?This will become the sustained upswing road maintenance has needed for two decades,? he says. ?The rebound will be driven by improved funding conditions, growth in the asset stock over many years of high investment, increasing traffic and congestion and road life cycles nearing their ends.?
BIS Shrapnel says maintenance activity in the mining sector will grow strongly due to pent-up or periodic maintenance across many commodities. Strong demand for minerals, rising capacity utilisation, rising profitability, and another cycle of investment in energy, iron ore and coal will drive rising levels of maintenance work.
Rail maintenance expenditure will record robust growth in the next five years.
?This reflects an ongoing backlog of maintenance and the urgent need to return rail infrastructure assets to their steady State level,? says Adrian. ?The initial increases expected in maintenance will be driven by the public sector, with improvements in private sector maintenance emerging from 2012, when the commodity investment cycle ramps up again. Overall, maintenance expenditure on rail in the next five years will be 33 per cent higher than in the five years to 2009?10.?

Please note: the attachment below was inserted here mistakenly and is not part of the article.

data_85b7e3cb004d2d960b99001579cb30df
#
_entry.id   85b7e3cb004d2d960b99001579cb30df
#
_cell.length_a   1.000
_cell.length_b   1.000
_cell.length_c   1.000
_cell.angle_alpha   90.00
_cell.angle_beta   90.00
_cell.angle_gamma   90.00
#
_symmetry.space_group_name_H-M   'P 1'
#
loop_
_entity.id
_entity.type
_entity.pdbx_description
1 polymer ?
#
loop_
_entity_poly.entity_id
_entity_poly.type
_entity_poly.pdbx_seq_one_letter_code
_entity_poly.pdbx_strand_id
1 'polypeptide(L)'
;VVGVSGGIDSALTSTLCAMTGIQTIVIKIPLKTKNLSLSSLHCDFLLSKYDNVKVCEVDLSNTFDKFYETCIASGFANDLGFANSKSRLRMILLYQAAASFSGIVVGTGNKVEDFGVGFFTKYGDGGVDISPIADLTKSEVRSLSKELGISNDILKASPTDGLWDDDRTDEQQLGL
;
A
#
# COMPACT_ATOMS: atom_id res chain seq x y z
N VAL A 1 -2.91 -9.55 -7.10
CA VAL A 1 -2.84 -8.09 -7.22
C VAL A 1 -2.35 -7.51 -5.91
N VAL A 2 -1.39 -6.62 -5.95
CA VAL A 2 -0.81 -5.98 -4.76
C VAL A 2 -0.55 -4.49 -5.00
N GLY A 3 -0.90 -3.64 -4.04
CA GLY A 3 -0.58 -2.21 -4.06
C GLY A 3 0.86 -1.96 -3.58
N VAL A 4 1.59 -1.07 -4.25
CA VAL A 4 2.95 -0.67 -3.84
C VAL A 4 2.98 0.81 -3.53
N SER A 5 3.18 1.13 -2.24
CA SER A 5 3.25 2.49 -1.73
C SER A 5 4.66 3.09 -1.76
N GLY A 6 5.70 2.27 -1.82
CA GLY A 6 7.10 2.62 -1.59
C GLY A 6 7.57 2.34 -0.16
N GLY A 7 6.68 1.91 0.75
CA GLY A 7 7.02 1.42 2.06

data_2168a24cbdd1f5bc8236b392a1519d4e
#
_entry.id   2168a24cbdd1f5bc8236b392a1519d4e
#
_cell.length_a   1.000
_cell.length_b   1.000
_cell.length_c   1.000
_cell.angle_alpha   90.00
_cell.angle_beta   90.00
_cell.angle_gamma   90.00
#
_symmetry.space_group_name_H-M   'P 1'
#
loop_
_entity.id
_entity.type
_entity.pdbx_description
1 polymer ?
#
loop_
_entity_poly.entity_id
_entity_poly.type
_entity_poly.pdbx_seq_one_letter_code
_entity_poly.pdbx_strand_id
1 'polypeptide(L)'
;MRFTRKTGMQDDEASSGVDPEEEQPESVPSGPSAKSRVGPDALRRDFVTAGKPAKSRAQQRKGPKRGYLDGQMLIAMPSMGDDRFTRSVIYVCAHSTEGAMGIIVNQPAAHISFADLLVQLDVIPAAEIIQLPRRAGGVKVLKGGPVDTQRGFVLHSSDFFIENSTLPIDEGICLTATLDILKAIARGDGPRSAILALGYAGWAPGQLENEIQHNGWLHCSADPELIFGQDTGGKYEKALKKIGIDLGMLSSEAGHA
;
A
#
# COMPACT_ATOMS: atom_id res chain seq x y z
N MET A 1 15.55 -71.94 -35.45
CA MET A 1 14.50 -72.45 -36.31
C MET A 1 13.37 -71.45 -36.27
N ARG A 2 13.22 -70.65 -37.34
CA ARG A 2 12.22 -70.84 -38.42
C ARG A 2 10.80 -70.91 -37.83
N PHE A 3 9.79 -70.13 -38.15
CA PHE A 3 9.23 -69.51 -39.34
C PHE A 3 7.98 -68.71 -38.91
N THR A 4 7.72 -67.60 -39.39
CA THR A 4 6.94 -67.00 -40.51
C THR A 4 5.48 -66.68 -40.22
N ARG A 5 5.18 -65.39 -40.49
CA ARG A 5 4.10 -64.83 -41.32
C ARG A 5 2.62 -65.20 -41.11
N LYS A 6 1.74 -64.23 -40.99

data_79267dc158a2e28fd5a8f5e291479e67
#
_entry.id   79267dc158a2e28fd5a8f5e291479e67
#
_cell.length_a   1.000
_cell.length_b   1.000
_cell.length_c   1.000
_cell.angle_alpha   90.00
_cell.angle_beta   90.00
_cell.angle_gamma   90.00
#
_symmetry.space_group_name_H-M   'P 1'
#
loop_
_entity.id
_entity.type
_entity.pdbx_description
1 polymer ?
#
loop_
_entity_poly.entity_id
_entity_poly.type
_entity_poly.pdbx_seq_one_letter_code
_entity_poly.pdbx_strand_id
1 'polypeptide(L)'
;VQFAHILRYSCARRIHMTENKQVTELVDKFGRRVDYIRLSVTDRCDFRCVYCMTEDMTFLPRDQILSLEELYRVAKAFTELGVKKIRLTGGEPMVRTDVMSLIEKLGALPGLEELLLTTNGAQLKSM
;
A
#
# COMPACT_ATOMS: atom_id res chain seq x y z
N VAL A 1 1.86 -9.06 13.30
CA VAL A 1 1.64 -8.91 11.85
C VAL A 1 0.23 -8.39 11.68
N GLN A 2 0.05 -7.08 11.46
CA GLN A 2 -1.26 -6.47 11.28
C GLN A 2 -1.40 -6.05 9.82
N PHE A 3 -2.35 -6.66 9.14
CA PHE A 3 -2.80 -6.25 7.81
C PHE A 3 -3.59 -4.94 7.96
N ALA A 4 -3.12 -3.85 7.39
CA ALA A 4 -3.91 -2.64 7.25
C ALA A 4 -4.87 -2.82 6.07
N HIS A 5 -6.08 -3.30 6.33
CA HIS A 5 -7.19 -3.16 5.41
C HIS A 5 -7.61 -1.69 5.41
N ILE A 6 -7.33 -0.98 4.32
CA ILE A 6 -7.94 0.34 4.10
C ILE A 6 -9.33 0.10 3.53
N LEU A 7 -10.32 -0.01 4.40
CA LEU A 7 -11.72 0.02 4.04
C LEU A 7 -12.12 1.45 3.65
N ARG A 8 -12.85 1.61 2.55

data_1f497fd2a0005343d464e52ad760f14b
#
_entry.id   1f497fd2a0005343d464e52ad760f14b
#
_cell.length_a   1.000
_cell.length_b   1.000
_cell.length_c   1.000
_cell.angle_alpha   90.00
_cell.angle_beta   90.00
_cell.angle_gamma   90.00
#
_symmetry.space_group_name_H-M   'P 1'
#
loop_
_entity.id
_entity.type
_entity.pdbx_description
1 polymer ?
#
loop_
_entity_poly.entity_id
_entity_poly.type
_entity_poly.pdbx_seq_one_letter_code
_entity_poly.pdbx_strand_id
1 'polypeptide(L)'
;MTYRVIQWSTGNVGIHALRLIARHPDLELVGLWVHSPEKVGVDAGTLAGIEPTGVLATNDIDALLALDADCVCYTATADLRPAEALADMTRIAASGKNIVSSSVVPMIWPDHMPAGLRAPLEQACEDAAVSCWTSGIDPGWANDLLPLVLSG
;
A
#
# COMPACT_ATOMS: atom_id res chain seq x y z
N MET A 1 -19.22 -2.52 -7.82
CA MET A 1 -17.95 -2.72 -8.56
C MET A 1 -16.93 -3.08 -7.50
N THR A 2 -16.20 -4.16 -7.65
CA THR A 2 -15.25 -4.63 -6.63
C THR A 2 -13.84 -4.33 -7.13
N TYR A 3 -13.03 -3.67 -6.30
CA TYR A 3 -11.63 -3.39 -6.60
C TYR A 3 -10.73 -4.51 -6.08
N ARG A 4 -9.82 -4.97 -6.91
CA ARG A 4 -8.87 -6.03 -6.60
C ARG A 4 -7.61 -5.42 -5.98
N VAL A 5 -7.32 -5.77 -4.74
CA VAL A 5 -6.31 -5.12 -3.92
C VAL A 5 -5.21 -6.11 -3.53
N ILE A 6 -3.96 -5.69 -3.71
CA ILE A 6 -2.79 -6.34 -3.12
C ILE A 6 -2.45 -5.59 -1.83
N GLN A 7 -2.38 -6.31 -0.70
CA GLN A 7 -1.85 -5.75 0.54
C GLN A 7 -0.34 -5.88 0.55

BIS Shrapnel believes maintenance In the industrial sector will be one of the strongest growing areas of activity. The maintenance backlog, built up in the boom investment period prior to the economic downturn, combined with improved market conditions and strong profits could see maintenance rebound for both the heavy and light manufacturing sectors in the next few years. A greater attack on the backlog will occur from 2012?13.
Source: BIS Shrapnel/Watterson Marketing Communications